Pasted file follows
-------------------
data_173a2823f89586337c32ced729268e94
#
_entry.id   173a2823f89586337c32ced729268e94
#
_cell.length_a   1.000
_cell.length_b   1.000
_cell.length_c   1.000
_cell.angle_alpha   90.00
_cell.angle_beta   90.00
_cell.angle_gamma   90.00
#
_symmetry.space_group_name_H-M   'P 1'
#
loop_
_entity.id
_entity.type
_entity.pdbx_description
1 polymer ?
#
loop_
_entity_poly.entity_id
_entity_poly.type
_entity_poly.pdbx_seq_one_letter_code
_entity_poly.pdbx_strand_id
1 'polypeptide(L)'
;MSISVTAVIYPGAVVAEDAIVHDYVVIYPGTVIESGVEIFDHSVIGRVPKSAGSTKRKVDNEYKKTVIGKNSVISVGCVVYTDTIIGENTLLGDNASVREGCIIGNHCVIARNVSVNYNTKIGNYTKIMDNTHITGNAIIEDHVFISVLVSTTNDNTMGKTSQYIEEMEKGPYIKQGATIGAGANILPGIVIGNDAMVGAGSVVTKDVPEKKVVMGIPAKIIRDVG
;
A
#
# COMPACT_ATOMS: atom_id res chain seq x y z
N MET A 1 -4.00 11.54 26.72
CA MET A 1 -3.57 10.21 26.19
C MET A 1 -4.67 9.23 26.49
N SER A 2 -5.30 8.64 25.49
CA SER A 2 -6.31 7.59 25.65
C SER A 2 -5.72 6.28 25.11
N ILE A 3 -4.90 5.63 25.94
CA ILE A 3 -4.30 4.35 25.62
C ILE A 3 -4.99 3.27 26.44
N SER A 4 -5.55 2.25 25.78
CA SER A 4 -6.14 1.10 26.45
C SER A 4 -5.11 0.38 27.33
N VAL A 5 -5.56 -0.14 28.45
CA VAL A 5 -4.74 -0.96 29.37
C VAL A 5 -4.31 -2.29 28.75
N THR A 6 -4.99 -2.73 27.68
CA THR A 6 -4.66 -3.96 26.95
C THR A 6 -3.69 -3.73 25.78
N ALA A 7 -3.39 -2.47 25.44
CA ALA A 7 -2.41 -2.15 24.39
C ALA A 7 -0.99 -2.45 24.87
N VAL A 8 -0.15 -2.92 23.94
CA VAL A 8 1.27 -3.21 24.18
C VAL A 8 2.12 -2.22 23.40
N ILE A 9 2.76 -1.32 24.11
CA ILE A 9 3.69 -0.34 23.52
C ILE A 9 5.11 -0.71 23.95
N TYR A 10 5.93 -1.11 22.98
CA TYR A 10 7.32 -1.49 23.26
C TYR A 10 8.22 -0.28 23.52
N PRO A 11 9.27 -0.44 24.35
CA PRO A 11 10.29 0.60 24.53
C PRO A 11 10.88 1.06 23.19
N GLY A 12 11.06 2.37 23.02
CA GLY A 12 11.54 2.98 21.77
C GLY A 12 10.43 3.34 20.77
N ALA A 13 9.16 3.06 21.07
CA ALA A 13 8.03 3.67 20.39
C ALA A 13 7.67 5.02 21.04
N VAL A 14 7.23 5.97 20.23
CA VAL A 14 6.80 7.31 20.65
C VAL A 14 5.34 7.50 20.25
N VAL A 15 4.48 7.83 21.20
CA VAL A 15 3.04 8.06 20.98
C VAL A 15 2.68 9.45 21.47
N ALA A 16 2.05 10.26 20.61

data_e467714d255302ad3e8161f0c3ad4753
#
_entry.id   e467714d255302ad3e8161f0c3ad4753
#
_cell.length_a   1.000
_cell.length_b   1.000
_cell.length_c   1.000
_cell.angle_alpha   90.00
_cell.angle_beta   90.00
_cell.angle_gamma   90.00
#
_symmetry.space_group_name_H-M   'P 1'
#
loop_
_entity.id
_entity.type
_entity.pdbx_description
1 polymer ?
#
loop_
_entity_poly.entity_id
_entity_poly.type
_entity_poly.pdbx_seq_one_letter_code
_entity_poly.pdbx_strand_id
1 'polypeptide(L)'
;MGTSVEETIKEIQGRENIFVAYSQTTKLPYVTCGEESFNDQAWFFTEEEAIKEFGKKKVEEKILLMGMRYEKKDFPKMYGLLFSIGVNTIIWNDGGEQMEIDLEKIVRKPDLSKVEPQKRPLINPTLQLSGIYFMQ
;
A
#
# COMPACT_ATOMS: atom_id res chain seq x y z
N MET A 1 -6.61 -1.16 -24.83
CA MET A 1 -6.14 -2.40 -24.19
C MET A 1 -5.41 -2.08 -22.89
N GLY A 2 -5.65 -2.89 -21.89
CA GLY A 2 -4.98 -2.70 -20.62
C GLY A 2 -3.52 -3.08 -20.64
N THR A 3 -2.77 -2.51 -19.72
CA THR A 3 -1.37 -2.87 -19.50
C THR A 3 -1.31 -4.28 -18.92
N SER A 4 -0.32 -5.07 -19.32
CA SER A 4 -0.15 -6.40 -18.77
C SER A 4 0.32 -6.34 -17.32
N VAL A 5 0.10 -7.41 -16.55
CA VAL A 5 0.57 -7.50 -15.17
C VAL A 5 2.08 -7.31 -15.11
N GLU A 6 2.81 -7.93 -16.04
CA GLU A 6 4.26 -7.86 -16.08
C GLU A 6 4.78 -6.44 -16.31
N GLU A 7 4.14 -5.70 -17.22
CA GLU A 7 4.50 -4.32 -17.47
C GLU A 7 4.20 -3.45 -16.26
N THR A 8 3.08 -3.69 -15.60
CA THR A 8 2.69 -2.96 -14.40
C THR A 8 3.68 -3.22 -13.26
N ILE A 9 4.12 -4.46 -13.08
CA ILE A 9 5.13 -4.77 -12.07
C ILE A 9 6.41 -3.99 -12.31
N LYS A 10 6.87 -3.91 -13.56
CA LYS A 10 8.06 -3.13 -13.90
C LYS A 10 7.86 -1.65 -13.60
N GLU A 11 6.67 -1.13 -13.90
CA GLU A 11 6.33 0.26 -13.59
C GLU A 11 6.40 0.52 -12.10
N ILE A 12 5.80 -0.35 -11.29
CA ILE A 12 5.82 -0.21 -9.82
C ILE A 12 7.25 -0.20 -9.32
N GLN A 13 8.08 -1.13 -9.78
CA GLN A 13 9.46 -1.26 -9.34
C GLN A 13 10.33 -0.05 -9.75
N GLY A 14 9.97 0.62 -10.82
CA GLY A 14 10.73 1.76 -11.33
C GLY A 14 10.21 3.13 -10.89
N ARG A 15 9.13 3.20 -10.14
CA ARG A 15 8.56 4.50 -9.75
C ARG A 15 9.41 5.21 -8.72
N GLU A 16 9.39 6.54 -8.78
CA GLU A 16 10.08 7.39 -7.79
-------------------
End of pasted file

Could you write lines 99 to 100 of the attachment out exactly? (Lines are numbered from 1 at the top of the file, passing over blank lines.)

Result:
_entity_poly.pdbx_seq_one_letter_code
_entity_poly.pdbx_strand_id